23. 1 2 3 4 5 6 7 8 9 10 11 12 13 14 15 16 17 18 19 20 21 22 23 "Academicians Meet Here This Week; Members of Institute Will Join Them in Sessions at the Ritz-Carlton. France to send Greeting; Concert Wherein All Works Are by American Composers Will Be Heard," New York Times. November 12, 1916.
  24. 1 2 3 4 5 6 7 8 9 10 11 12 13 14 15 16 17 18 19 20 21 22 "Two New Members for the Academy; Dr. Barrett Wendell and Garl Melchers, the Painter, Honored at Meeting" New York Times. November 16, 1916.
  25. American Academy of Arts and Letters: Deceased Members, accessed January 5, 2010
  26. "W. R. Thayer Wins Medal.; J.G. Huneker and Others Elected to Arts and Letters Institute.
  27. 1 2 3 4 5 6 7 8 9 10 11 "Academy Honors John Burroughs; Naturalist Praised by Bliss Perry and Hamlin Garland at Memorial Meeting," New York Times. November 19, 1921.
  28. "Hortense Calisher | Jewish Women's Archive". Retrieved 2016-11-16.
  29. Associated, The (1987-12-10). "Arts Academy Elects Dickey and Styron". Retrieved 2016-11-16.
  30. "Bob Dylan not coming to Stockholm to accept Nobel Prize for literature". Retrieved 2016-11-16.
  31. "William Gaddis". Retrieved 2016-11-16.
  32. "Elected to Academy; Brand Whitlock and Hamlin Garland in Arts and Letters," New York Times. January 12, 1918.
  33. "Dr. Griffis, Friend of Japan, Dies; Educator Who Helped Japanese Adapt Themselves to Western Civilization," New York Times. February 6, 1928.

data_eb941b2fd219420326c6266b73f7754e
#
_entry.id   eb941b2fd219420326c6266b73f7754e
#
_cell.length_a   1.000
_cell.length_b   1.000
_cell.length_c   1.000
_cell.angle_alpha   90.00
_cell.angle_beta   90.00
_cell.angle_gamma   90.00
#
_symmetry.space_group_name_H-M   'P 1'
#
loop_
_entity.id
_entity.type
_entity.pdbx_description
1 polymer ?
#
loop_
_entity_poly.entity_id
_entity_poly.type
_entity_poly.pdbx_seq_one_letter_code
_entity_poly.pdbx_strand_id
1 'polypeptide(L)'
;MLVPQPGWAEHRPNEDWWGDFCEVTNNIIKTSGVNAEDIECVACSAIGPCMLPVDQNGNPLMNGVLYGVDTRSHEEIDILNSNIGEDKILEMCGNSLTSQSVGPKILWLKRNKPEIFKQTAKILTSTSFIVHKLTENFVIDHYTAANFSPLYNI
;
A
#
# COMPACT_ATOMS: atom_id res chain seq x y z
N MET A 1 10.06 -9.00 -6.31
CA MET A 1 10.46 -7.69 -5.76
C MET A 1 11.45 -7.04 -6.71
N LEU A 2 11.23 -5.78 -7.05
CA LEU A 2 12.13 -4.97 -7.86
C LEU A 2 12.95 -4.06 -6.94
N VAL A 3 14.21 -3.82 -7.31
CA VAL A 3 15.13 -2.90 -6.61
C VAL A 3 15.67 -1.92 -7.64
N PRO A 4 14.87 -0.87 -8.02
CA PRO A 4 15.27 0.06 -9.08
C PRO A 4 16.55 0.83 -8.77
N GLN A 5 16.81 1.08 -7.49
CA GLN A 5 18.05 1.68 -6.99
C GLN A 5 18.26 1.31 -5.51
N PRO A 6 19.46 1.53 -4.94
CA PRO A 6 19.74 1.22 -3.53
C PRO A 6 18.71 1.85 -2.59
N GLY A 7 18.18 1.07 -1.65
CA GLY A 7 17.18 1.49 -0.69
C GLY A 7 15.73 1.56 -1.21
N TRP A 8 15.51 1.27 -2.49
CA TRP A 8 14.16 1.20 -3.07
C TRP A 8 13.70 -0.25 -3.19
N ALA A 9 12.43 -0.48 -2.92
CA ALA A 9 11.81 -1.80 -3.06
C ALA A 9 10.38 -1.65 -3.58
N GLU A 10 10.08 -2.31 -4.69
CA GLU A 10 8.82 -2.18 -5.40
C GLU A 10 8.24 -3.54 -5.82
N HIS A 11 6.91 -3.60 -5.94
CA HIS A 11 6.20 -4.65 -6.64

34. Stanley Wertheim, A Stephen Crane Encyclopedia, Greenwood Press, 1997, page 155
  35. "Huntington Gives Site for Academy; Men of Arts and Letters to Erect Building Near Riverside Drive and 155th St. Next to Hispanic Museum; National Institute and American Academy Accept Offer of Eight City Lots for Site," New York Times. January 25, 1915.
  36. "Academicians Meet Here This Week; Members of Institute Will Join Them in Sessions at the Ritz-Carlton," New York Times. November 12, 1916.
  37. Pg. 19
  38. Caemmerer, H. Paul. "Charles Moore and the Plan of Washington." Records of the Columbia Historical Society. Vol. 46/47 (1944/1945): 237-258, 254.
  39. Joseph Pennell, Noted Artist, Dead; Won High Honors as Etcher and Illustrator – Later Taught Art and Wrote Books," New York Times. April 24, 1926.
  40. "Academy Elects Gay and Lippman; Artist and Journalist Named to Vacancies Left by Deaths of Platt and Shorey," New York Times. November 9, 1934.
  41. Schoenberg, Arnold (1987). Stern, Erwin, ed. Arnold Schoenberg Letters. University of California Press. p. 244.
  42. "Would Encourage Study of Classics; Academy of Arts and Letters Suggests Courses for Schools and Colleges; Sees Aid to Civilization; Resolution Says Opposite Policy Would Lower the Culture of the American People," New York Times. December 16, 1918.
  43. "Streep would like to thank the (arts) academy" "DesMoines Register." April 12, 2010.
  44. "Mr. Lorado Taft Dies; Leading Sculptor; Creator of Some of Country's Outstanding Monuments is Stricken at 76; Was Teacher in Chicago; Fountain of Time and Columbus Memorial in Washington Among Chief Works," New York Times. October 31, 1936.
  45. "American Academy of Arts and Letters - Deceased Members". Retrieved 2012-08-13.
  46. "American Academy of Arts and Letters - Deceased Members". Retrieved 2012-08-13.
  47. van Gelder, Lawrence. "Arts Briefing: American Academy Honors," New York Times. May 19, 2003.
  48. van Gelder, Lawrence. "Arts, Briefly: American Academy Picks Caro and Trillin," New York Times. April 17, 2008.
  49. 1 2 "Jimmy Ernst Award". American Academy of Arts and Letters. Archived from the original on September 14, 2010. Retrieved October 7, 2010.
  50. Hetrick, Adam."Richard Rodgers Awards Honor Cheer Wars and Rosa Parks Musicals",, March 12, 2009